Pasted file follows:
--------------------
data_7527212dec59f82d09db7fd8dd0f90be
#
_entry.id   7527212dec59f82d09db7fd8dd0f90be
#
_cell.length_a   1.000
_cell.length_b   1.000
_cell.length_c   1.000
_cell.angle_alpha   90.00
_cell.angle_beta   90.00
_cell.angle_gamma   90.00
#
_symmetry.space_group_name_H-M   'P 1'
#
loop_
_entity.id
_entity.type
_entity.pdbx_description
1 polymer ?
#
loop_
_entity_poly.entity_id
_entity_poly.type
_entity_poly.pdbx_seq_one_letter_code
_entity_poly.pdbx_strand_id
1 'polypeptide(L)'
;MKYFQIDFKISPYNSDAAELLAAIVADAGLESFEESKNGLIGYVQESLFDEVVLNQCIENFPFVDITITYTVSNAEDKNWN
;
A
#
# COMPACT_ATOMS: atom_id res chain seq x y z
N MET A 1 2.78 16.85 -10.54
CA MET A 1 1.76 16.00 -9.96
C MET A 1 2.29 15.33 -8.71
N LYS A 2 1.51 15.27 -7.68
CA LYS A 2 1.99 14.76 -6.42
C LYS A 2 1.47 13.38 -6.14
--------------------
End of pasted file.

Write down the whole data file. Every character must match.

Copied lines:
data_7527212dec59f82d09db7fd8dd0f90be
#
_entry.id   7527212dec59f82d09db7fd8dd0f90be
#
_cell.length_a   1.000
_cell.length_b   1.000
_cell.length_c   1.000
_cell.angle_alpha   90.00
_cell.angle_beta   90.00
_cell.angle_gamma   90.00
#
_symmetry.space_group_name_H-M   'P 1'
#
loop_
_entity.id
_entity.type
_entity.pdbx_description
1 polymer ?
#
loop_
_entity_poly.entity_id
_entity_poly.type
_entity_poly.pdbx_seq_one_letter_code
_entity_poly.pdbx_strand_id
1 'polypeptide(L)'
;MKYFQIDFKISPYNSDAAELLAAIVADAGLESFEESKNGLIGYVQESLFDEVVLNQCIENFPFVDITITYTVSNAEDKNWN
;
A
#
# COMPACT_ATOMS: atom_id res chain seq x y z
N MET A 1 2.78 16.85 -10.54
CA MET A 1 1.76 16.00 -9.96
C MET A 1 2.29 15.33 -8.71
N LYS A 2 1.51 15.27 -7.68
CA LYS A 2 1.99 14.76 -6.42
C LYS A 2 1.47 13.38 -6.14